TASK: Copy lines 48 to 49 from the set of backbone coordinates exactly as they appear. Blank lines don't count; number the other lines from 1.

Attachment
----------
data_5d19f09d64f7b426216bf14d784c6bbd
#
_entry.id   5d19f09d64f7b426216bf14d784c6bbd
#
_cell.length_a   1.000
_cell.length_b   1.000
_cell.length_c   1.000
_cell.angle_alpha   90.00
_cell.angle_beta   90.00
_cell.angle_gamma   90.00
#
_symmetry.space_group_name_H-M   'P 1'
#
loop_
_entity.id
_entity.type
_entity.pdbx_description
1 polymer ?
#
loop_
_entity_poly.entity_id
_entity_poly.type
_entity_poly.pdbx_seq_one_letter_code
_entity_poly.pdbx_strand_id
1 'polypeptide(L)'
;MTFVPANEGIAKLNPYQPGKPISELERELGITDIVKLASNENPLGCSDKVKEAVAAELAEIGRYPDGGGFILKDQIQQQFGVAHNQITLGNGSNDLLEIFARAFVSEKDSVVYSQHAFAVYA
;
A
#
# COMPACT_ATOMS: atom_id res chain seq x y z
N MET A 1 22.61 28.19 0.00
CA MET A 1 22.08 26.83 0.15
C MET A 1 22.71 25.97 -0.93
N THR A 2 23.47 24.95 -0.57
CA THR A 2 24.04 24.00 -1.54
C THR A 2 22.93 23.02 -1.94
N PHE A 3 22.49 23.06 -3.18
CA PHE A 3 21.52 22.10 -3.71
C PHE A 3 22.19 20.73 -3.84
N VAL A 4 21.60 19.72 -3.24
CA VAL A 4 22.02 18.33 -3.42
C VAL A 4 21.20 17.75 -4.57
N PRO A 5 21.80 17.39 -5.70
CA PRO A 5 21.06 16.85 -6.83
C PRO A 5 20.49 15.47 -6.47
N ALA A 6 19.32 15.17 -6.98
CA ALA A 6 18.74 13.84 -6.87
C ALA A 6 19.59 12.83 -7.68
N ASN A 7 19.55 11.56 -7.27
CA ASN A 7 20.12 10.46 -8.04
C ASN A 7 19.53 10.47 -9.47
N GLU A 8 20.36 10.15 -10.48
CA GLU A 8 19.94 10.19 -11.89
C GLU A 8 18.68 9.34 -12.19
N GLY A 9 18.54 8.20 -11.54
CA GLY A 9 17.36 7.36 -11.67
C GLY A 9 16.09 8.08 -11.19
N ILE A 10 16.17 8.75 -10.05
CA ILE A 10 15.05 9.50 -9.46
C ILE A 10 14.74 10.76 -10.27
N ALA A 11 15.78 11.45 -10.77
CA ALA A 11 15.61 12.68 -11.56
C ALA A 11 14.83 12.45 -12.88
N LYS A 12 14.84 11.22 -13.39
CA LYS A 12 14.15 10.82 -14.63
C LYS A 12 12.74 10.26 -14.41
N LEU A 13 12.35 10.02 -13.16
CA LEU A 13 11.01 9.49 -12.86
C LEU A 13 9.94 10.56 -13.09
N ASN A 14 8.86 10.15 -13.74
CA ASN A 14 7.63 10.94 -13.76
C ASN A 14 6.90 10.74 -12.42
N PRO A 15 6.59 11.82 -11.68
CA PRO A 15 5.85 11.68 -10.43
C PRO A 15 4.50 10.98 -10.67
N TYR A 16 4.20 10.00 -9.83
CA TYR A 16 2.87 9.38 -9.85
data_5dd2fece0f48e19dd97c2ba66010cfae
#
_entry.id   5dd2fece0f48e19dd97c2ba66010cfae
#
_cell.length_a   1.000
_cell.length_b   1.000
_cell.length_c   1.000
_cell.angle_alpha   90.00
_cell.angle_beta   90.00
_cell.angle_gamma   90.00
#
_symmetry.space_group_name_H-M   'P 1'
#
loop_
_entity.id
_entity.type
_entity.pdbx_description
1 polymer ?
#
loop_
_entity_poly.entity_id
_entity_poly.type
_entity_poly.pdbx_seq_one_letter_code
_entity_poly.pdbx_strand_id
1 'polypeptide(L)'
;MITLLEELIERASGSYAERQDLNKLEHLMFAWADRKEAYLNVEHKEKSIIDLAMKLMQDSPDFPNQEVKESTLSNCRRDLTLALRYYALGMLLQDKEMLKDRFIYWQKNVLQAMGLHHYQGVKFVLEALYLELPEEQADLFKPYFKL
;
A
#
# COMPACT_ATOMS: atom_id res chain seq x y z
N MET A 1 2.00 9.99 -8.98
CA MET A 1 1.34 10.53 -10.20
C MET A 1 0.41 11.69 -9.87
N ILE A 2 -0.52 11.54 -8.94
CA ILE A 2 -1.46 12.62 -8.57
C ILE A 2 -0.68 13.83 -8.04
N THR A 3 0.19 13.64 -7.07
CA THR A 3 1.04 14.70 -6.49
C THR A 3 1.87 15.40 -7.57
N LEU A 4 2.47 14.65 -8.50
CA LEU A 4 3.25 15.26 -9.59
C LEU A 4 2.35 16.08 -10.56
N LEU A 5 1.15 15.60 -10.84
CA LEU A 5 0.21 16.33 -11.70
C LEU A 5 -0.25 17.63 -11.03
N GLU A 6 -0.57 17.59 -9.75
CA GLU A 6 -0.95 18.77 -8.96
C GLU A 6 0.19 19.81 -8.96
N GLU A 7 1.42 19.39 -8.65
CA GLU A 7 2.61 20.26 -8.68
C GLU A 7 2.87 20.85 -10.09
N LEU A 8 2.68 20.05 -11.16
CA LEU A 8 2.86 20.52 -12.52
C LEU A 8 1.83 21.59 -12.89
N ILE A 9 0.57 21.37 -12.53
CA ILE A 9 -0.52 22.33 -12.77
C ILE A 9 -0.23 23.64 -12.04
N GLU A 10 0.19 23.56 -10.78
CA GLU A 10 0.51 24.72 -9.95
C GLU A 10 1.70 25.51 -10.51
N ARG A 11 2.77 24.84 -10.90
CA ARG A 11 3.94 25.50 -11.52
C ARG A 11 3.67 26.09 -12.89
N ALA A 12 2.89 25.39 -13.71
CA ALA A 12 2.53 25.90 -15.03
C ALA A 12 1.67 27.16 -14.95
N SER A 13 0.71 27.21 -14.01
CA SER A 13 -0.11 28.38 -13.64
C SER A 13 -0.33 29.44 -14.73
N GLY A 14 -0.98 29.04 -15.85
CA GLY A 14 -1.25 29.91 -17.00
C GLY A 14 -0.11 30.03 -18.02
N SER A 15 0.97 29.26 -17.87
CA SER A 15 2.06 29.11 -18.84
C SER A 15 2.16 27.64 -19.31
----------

C ALA A 6 19.59 12.83 -7.68
N ASN A 7 19.55 11.56 -7.27